One of these seven things that God hates is lies:
“A false witness that speaketh lies” (Proverbs 6:19).
God is a God of truth:
“a God of truth and without iniquity, just and right is he” (Deut. 32:4).
“thou hast redeemed me, O LORD God of truth” (Psalm 31:5).
“..he who blesseth himself in the earth shall bless himself in the God of truth; and he that sweareth in the earth shall swear by the God of truth” (Isaiah 65:16).
Love to others is to always be expressed with discernment and judgment. Jesus was at all times merciful and compassionate with individual sinners; i. e., the woman at the well, the multitudes (i. e., Matthew 9:36) and others, but he was straightforward with the false religious leaders who were hypocrites and liars, severely rebuking them. God has never told us that we are to love those who are an enemy of God:
“Shouldest thou help the ungodly, and love them that hate the Lord?” (II Chronicles 19:2).
We are to hate evil ways and deeds that harm others and bring to light their works of darkness.
“And have no fellowship with the unfruitful works of darkness, but rather reprove [rebuke] them” (Ephesians 5:11).
“Preach the word; be instant in season, out of season; reprove, rebuke, exhort with all longsuffering and doctrine” (II Timothy 4:2).
“I know thy works, and thy labour, and thy patience, and how thou canst not bear them which are evil: and thou hast tried them which say they are apostles, and are not, and hast found them liars” (Revelation 2:2).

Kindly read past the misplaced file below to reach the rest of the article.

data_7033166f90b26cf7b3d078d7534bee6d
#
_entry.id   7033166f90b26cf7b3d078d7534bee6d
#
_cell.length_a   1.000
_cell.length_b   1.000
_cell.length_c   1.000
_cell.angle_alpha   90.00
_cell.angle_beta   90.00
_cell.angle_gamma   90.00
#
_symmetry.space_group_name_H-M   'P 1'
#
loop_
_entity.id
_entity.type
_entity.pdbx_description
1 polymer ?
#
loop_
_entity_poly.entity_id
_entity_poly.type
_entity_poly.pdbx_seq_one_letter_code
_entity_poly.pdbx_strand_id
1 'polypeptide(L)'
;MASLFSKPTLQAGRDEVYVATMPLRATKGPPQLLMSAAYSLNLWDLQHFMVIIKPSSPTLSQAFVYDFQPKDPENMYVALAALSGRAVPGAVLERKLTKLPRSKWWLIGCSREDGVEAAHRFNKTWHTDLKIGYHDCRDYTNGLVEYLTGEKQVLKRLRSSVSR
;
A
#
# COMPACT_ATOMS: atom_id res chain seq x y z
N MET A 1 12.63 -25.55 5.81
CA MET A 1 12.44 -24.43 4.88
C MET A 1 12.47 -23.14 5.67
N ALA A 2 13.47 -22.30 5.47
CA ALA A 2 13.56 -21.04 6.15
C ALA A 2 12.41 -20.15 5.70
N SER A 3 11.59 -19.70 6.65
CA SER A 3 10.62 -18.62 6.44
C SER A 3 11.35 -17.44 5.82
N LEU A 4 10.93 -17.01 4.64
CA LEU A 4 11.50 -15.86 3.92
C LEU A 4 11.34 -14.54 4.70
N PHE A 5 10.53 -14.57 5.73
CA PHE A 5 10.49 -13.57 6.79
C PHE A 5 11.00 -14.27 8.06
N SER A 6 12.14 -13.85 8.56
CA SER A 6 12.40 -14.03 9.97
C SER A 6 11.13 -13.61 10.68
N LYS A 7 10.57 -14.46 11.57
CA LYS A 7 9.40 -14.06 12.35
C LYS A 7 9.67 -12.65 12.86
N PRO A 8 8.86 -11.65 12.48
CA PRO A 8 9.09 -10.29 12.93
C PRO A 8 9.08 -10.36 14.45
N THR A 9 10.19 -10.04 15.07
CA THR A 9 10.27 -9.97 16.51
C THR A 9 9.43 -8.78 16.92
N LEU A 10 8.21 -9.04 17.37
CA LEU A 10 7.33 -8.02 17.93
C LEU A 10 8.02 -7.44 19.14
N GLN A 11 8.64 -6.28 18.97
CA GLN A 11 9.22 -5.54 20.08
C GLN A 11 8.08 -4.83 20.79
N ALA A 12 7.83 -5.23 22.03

Most leaders of abusive groups will say that exiters who expose them are “filled with hate” or “bitterness.” These are tactics that religious cults have always used to try and silence their critics.
“Is It Wrong to Judge”?
Christians are indeed to judge. The Word of God says:
“…in righteousness shall thou judge thy neighbor” (Leviticus 19:15).
“For I the Lord love judgment…” (Isaiah 61:8).
“It is a joy to the just to do judgment…” (Proverbs 21:15).
“…judge righteous judgment” (John 7:24).
“Yea, and why even of yourselves judge ye not what is right?” (Luke 12:57)
“But he that is spiritual judgeth all things, yet he himself is judged of no man” (I Corinthians 2:15).
“…if the world shall be judged by you, are ye unworthy to judge the smallest matters? Know ye not that we shall judge angels? how much more things that pertain to this life?” (I Corinthians 6:2-3).
“And this I pray, that your love may abound yet more and more in knowledge and in all judgment” (Philippians 1:9).
When one has gained victory over an evil system or wrong way, they have a responsibility to point out another’s fault in the same area. This is not speaking in hypocrisy, but obeying the direct commands of God’s Word. “Speaking the truth in love” necessitates loving people enough to tell them the truth and to warn them of those who are deceivers and who pervert the truth. Jesus had compassion on the multitudes, but he publicly rebuked the hypocrites.
By D. M. Williams
Exit & Support Network™
September 21, 2012
“…it is both impossible and itself evil to totally refrain from making moral judgments.”
~M. Scott Peck, People of the Lie, p. 255.
What Is “Agape” and How Did It Work? (Does love mean never saying a harsh word or stepping on the toes of others?)
“None of God’s Servants Were Perfect” (for those who like to use this reasoning)